prism combination in one position and the thick dotted lines in the other position. The thin full lines and the thin dotted l nes indicate the path of rays in the two positions of the stereo attachment. By following the path of the rays it will be seen that the hy potenuse-surfaces a l) and c d of the prisms act as full reflectors, and, further, that the two surfaces in Fig. 3 represented by the lines a, c and cj correspond to two objectglasses of the well-known stereoscopic cam era. The images produced by reflection fall, however, on the same spot of the sensitive plate and not, as in the well-known stereoscopic camera, on two arranged side by side.

When using the stereo attachment, the camera is first sharply focused. Any plate, film, and instantaneous camera of any size can be used as long as it can be secured to a cured by its socket 4' to the object-glass, so that the projecting part a points, say, to the leftehand side, (see Fig. 3, full lines,) and then a photo raph is taken. Then the sensitive plate is drawn away and the attachment is turned through an angle of one hundred and eighty degrees in such manner that it projects to the right, Fig. 3 dotted. Then the second photograph is taken on a second plate. The time of exposure is of course the same as in ordinary photographs.

. Having now particularly described and ascertained the nature of my said invention and in what manner the same is to be perlIO ' pose set forth, comprising two glass prisms of rectangular equilateral shape and so arranged with respect to each other that their hypotenuse-surfaces will be in parallelism so that the rays of light will be totally reflected from the hypotenuse-surfaces, and an opa ue casing inclosing said prisms and provi' ed with means for attaching it in position.

2. A stereoscopic attachment for photographic cameras comprising a shiftable casing provided witha-sock'et forthe attachmentvofthecasing to the object glass case ofthe' camera said casing extending obliquely with respect to the obj act-glass of'thecamera, and a reflecting means substantially.par+- allelepipedal in- :contourarranged within said casing and extending, obliquely with respect to .the obj ect-glass-of the camera; said casing maintaining the said reflectingjgmeans at the same:v angle with respect to. thevlobject-glass when the said reflecting means shifted by the casing. a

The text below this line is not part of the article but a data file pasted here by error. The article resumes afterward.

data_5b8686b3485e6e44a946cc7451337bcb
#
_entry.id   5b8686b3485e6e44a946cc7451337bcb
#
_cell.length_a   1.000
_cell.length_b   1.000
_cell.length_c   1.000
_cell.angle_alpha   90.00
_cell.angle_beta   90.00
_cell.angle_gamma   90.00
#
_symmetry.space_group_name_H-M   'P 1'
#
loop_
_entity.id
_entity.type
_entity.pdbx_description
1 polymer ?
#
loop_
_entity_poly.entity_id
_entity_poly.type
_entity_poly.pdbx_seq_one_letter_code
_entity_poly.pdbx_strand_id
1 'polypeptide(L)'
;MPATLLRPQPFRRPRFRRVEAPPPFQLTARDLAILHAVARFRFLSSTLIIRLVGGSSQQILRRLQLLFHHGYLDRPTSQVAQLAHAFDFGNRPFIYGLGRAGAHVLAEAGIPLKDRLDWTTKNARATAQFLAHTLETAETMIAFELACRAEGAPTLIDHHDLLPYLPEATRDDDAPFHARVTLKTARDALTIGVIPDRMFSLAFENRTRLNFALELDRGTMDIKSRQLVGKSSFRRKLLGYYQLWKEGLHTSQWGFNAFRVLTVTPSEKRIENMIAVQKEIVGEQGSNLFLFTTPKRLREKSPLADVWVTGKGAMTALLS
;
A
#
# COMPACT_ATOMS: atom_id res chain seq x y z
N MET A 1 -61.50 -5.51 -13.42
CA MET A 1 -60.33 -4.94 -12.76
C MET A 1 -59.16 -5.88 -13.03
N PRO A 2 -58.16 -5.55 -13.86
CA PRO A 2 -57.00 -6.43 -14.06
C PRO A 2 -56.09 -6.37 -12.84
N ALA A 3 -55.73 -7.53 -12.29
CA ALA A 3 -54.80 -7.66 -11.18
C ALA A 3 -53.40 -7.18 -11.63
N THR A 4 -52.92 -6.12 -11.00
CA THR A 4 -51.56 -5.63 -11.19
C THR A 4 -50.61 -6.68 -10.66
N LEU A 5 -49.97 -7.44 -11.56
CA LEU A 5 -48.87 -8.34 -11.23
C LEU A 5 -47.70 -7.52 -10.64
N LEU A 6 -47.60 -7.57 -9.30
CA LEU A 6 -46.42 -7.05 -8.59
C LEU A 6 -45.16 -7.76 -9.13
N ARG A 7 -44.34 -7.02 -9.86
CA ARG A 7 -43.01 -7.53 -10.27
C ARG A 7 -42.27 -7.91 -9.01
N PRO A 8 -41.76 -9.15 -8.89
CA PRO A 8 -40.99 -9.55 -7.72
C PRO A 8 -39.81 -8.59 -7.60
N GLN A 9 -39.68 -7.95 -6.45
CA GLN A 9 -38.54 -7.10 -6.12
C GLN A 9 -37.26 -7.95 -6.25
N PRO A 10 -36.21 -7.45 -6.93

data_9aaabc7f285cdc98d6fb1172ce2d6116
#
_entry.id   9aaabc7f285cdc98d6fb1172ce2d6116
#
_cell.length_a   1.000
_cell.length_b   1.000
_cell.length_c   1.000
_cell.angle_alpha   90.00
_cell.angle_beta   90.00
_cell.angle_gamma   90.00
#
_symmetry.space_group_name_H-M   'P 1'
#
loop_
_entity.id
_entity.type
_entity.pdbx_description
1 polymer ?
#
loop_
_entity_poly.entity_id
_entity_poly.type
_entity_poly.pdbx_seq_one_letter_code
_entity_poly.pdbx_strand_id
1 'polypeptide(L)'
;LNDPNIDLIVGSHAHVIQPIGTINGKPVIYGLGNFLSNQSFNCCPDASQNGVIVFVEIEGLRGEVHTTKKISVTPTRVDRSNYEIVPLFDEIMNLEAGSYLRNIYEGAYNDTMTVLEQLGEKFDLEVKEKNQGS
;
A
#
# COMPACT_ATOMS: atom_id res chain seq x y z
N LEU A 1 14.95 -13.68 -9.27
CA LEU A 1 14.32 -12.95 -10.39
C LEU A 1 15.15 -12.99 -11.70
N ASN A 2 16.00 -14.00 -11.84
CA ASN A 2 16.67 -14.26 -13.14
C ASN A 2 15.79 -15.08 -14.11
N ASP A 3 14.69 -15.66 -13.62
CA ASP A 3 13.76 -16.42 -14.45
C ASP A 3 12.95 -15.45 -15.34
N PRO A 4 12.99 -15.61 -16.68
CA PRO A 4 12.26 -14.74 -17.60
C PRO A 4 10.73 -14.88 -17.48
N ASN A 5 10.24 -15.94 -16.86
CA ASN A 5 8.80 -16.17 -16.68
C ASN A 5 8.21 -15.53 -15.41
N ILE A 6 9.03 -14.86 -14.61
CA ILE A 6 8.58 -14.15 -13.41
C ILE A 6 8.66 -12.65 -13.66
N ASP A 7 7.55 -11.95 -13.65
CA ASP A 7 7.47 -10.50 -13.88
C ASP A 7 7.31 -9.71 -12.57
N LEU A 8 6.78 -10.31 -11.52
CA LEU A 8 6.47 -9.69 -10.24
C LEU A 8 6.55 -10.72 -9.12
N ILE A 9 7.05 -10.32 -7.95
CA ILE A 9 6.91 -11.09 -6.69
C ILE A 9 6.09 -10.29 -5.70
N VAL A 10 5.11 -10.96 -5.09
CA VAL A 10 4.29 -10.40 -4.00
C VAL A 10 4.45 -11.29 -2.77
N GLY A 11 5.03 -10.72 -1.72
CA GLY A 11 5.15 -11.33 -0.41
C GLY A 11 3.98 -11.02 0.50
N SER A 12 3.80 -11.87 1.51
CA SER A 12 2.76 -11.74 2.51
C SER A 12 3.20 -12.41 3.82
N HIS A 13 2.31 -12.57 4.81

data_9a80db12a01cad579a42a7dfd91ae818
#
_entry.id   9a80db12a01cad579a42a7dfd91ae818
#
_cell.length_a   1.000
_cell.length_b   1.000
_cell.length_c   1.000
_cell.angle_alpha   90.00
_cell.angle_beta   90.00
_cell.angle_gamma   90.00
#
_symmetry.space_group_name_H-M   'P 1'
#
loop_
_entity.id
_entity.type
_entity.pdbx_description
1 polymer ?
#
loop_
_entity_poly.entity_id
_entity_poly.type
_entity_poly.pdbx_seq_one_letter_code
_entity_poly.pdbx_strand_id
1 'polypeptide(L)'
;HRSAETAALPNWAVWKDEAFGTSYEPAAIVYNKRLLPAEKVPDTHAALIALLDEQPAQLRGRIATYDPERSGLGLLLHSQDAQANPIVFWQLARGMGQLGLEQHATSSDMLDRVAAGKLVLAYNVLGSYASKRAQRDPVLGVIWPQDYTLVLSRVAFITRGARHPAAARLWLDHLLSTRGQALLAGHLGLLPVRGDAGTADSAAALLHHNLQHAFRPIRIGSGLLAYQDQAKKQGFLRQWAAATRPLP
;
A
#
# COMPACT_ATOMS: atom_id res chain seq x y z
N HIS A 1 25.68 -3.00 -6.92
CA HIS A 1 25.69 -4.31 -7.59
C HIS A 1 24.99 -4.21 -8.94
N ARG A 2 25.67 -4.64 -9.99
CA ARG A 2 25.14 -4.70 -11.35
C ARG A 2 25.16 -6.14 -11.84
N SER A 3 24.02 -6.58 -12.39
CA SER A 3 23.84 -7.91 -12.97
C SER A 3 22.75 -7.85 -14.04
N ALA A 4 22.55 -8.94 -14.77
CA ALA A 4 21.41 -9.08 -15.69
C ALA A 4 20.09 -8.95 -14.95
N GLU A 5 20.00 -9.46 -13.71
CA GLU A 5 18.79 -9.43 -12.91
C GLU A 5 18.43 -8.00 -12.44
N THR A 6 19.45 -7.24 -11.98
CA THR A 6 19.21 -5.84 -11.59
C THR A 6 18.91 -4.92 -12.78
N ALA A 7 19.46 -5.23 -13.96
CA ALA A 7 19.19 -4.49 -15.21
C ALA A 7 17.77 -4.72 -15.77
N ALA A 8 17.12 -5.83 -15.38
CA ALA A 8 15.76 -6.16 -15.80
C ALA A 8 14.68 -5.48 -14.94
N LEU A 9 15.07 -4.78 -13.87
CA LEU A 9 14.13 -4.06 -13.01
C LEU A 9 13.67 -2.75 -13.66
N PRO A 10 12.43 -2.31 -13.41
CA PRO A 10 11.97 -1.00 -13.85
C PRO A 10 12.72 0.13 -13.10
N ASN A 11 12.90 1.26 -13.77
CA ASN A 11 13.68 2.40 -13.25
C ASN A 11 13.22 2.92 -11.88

3. A stereoscopic attachment for photo graphic cameras comprising a shiftablc casmg provided with a socket at one end adapted to be connected to the camera-body, and a reflecting means within said casing and arranged at an angle with respect to the said socket and extending obliquely with res set to the object-glass ofthe camera, sai reflecting means shiftable with the casing and maintained; at the same angle with respect to the object-glass when shifted by the casing.

In testimony whereof Ihavehereunto set myhand in presence oi two. subscribing witnesses.

i -WILHELM SALOW.

Witnesses: V

WOLDEMAR HAUPT; HENRY HAsPEm.

US840378A 1905-11-16 1905-11-16 Stereoscopic attachment for photographic cameras. Expired - Lifetime US840378A (en)

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Cited By (3)

* Cited by examiner, † Cited by third party
Publication number Priority date Publication date Assignee Title
US2678580A (en) * 1950-03-20 1954-05-18 Richard T Erban Image inverting apparatus
US2991690A (en) * 1953-09-04 1961-07-11 Polaroid Corp Stereoscopic lens-prism optical system
US3619040A (en) * 1969-09-10 1971-11-09 David Mark Cowan Prism periscope

Cited By (3)

* Cited by examiner, † Cited by third party
Publication number Priority date Publication date Assignee Title
US2678580A (en) * 1950-03-20 1954-05-18 Richard T Erban Image inverting apparatus
US2991690A (en) * 1953-09-04 1961-07-11 Polaroid Corp Stereoscopic lens-prism optical system
US3619040A (en) * 1969-09-10 1971-11-09 David Mark Cowan Prism periscope